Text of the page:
Fox's DVD release is another excellent-looking entry in its Studio Classics series. The 2.35:1 anamorphic presentation is characterized by vibrant colours and a particularly clean image. Blacks are deep and glossy and shadow detail is very good. Flesh tones are accurate. Edge effects are virtually non-existent. Both stereo and mono English audio is provided, although there is little marked difference between their effects. The sound is clear and distortion free. A Spanish mono track is provided as are English and Spanish sub-titles. In terms of supplements, this offering is a little thinner than most Studio Classics entries. There is an audio commentary featuring film historian John Lee and actress Dina Merrill (who plays one of the research department staff in the film) that is reasonably entertaining. Lee provides most of the historical production details somewhat dryly, but Merrill chimes in with a number of interesting reminiscences. (Incidentally, the packaging does not mention Lee's participation in the commentary. On the other hand, it does list Neva Patterson as a participant, but she is not involved at all.) Other supplements include a short Movietone newsreel Designers Inspired for New Creations by Film Desk Set, the theatrical trailer, a stills gallery, and trailers for An Affair to Remember, All About Eve, The Ghost and Mrs. Muir, and The Seven Year Itch. Highly recommended.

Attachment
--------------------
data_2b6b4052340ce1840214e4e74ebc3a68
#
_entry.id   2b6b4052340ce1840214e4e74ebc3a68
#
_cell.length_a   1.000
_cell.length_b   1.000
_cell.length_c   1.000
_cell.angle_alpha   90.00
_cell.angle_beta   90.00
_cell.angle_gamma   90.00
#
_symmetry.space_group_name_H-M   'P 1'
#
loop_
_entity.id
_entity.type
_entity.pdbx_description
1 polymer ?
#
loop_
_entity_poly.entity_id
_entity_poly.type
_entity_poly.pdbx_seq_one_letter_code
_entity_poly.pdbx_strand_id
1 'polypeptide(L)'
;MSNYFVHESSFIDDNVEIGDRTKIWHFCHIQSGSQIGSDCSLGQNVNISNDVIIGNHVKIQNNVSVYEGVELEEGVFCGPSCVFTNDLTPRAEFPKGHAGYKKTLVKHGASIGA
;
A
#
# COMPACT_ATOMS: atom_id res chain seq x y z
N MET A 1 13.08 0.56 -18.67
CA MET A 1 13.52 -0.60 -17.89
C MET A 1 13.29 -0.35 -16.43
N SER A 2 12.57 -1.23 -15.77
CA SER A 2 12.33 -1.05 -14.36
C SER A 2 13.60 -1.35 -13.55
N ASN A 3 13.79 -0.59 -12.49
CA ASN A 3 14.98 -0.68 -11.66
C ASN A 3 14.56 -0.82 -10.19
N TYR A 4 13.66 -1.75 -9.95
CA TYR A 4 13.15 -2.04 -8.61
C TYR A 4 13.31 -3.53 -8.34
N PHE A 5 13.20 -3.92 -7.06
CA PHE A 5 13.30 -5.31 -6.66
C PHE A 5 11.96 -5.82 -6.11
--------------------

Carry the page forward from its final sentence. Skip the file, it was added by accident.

A High Wind in Jamaica (1965)
(released on DVD by Fox on April 20th, 2004)

The DVD release of Master and Commander has inspired Fox to release a couple of other nautical adventure films, the somewhat cheesy Pirates of Tortuga and the rather more intelligent A High Wind in Jamaica. The latter tells the tale of a group of children who are sent from Jamaica to England to attend school after their parents become concerned that they're not growing up as civilized as they should. The ship on which they are traveling, however, is seized by pirates and the children seem fated for a more uncivilized end.

A High Wind in Jamaica

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The best thing about the film is that nothing plays out as one expects. There are no precocious kids running the pirate crew ragged, no exciting pirate clashes on the high seas, and least of all a simple feel-good ending. The innocence and trusting nature of the children lies at the core of the film and everything that happens turns on that nature remaining pure, which it does. The pirate captain Chavez (played by Anthony Quinn), and to a lesser extent his chief officer James Coburn, are both changed by their involvement with the children and their fate is eventually sealed as a result. Both Quinn and Coburn offer delightful portrayals, eschewing stock pirate mannerisms for those of humane and even honourable men. The strength of the picture must be attributed to director Alexander Mackendrick though, as he draws out fine performances from the whole cast, particularly the children (amongst whom, Deborah Baxter is a standout as the young Emily - her work in the courtroom scene at the end is excellent). He also evokes life aboard the ship effectively and paints a bright and brash picture of the port town of Tampico.